William postponed all his planned engagements to look after his three children after Kate, 42, underwent planned abdominal surgery on Jan. 16.
Since then, his father has undergone treatment at the same hospital as Kate for an enlarged prostate, before Buckingham Palace announced on Monday that subsequent tests on the 75-year-old monarch had revealed he had a form of cancer.
On Wednesday, William, 41, will make his first public appearance since the series of health blows to the royals when he carries out an investiture – a ceremony where he formally hands out state honours – at Windsor Castle and later attends a gala dinner for London’s Air Ambulance Charity.
With the king postponing public duties as he has out-patient treatment and Kate not expected to return to engagements until after Easter, the onus will be on the remaining royals especially William and Charles’ wife Queen Camilla, to provide the public face of the monarchy.
Royal author Robert Hardman said William had already taken on substantial state duties towards the end of Queen Elizabeth’s reign when she was hampered by mobility issues.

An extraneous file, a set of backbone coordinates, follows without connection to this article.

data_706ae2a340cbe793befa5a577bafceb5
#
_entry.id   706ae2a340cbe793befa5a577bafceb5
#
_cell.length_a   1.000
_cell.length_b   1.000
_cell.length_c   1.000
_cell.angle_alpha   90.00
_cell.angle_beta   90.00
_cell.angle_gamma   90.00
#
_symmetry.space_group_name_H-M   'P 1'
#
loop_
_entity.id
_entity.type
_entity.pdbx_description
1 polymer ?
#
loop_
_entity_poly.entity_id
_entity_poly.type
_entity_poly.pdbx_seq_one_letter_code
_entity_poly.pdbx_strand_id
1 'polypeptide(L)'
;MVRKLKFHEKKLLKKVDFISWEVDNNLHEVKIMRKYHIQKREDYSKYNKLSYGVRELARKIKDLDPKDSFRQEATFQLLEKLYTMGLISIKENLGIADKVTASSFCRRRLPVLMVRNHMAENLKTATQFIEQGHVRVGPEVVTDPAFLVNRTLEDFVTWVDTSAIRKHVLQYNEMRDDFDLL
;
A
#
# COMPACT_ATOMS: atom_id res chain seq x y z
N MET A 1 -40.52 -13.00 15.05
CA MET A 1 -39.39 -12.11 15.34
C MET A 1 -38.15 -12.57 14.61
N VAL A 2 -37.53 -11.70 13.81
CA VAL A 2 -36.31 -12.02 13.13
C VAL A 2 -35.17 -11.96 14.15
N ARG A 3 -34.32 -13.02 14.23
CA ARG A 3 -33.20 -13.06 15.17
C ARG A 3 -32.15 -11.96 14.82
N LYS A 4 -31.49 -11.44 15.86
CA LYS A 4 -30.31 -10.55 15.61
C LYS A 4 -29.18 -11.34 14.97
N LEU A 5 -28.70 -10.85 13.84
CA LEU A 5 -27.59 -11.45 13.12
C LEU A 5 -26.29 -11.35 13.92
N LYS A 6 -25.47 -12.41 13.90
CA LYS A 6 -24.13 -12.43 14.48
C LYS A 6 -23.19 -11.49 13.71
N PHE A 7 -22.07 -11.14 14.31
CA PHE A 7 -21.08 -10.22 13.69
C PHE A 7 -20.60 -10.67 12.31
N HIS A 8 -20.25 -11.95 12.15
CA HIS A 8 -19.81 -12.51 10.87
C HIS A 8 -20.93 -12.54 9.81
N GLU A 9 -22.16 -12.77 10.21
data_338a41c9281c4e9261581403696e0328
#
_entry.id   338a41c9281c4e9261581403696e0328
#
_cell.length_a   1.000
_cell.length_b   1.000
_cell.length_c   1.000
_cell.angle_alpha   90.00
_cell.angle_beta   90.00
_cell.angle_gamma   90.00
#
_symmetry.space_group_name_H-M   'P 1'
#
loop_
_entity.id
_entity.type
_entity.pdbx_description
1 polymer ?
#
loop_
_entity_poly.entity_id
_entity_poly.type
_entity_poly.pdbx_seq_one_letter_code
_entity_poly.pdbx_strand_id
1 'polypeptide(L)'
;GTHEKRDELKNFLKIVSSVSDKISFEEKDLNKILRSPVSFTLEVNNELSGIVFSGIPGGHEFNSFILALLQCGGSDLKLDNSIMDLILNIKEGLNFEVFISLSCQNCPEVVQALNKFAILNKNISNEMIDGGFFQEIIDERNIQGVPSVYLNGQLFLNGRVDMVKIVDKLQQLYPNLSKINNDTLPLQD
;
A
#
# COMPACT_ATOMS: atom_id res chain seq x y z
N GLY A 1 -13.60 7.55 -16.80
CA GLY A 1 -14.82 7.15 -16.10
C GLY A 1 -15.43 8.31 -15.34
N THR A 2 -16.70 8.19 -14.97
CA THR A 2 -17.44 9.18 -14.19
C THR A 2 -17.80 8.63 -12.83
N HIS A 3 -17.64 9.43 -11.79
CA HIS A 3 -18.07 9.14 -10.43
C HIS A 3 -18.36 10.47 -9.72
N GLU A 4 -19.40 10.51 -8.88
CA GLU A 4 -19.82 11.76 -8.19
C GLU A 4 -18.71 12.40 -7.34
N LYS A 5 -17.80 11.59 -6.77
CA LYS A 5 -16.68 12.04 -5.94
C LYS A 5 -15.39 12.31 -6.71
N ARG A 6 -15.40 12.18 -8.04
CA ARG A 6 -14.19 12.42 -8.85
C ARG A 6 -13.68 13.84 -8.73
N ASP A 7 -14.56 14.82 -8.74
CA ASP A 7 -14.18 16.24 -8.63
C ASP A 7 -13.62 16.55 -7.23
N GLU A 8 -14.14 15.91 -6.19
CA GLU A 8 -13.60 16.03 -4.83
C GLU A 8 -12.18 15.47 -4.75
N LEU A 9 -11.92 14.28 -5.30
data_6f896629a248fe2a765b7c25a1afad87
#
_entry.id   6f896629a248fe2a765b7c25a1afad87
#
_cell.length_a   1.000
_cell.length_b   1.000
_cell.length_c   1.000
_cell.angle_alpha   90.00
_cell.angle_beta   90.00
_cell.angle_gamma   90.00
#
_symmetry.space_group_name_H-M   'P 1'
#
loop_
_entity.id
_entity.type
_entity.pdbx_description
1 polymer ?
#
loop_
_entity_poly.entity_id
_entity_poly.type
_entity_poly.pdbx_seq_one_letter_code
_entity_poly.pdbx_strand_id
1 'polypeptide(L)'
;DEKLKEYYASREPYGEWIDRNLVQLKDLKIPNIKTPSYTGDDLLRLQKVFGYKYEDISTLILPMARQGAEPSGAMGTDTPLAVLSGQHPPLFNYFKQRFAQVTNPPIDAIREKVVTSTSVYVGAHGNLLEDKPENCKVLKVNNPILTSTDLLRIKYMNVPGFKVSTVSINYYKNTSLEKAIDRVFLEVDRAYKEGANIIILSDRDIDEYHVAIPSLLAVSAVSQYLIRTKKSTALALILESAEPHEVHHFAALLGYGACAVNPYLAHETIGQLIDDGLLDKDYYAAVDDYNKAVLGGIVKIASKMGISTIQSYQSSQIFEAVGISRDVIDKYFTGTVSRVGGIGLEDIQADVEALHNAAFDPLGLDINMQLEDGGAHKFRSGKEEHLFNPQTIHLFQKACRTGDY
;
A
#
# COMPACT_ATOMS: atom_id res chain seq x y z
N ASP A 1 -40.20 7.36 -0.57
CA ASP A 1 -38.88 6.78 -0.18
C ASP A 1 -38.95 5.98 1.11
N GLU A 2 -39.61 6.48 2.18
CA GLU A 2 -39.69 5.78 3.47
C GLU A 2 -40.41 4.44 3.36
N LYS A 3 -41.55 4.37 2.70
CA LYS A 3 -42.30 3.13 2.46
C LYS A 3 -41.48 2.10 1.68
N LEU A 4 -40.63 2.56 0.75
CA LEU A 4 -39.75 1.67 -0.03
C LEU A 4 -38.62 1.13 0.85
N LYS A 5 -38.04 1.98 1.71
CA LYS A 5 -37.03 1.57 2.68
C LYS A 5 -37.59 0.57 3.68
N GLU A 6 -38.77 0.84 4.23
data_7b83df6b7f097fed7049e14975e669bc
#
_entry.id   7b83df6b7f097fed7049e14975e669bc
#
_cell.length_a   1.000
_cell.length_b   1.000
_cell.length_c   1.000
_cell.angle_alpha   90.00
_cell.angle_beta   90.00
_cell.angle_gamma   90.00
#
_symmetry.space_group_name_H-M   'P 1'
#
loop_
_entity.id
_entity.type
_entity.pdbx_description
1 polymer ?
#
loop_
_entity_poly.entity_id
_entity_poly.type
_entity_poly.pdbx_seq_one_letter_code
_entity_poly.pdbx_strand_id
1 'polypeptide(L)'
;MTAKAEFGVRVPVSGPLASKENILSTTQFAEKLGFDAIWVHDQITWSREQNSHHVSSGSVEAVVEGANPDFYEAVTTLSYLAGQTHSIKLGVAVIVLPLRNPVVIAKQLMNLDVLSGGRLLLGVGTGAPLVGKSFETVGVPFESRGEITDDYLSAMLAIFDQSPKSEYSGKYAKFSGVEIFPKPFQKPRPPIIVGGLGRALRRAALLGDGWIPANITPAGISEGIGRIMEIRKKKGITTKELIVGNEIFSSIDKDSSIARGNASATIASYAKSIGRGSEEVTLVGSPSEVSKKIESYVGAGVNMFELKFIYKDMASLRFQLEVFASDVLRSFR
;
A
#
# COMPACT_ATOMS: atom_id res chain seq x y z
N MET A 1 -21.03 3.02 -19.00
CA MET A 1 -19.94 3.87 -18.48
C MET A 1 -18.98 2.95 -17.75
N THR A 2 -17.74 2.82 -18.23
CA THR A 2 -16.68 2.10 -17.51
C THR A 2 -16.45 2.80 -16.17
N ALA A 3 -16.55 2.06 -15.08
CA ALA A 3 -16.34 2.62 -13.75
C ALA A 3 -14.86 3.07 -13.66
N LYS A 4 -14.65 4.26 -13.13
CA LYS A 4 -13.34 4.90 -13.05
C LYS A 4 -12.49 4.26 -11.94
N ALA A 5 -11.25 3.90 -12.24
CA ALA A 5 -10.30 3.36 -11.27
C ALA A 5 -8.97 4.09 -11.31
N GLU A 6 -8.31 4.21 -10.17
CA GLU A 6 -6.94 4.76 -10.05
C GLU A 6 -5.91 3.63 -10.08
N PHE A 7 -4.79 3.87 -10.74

“In that regard, it’s not that different but obviously there’s the burden of expectation,” Hardman told Reuters. “On many occasions he will have to stand in, he’ll be sort of quasi head of state in much the same way that Prince Charles was when the queen was infirm.”
On Tuesday, the king travelled with Camilla to Sandringham House, his home in eastern England, after a brief meeting of about 30 minutes with his estranged son Prince Harry who flew in from California to see his father after the king told him he had cancer.
Harry has barely been on speaking terms with many of the Windsors after his criticism of the monarchy since stepping down from royal duties almost four years ago. A royal source said there were no plans for him to see his elder brother William during his visit to Britain.
Despite the diagnosis, Charles is planning to continue with much of his private work as monarch including his weekly audience with the prime minister and dealing with state papers.
Buckingham Palace has not given any details of the condition other than to say it was not prostate cancer, but said the king was remaining “wholly positive” and looking forward to returning to public duty as soon as possible.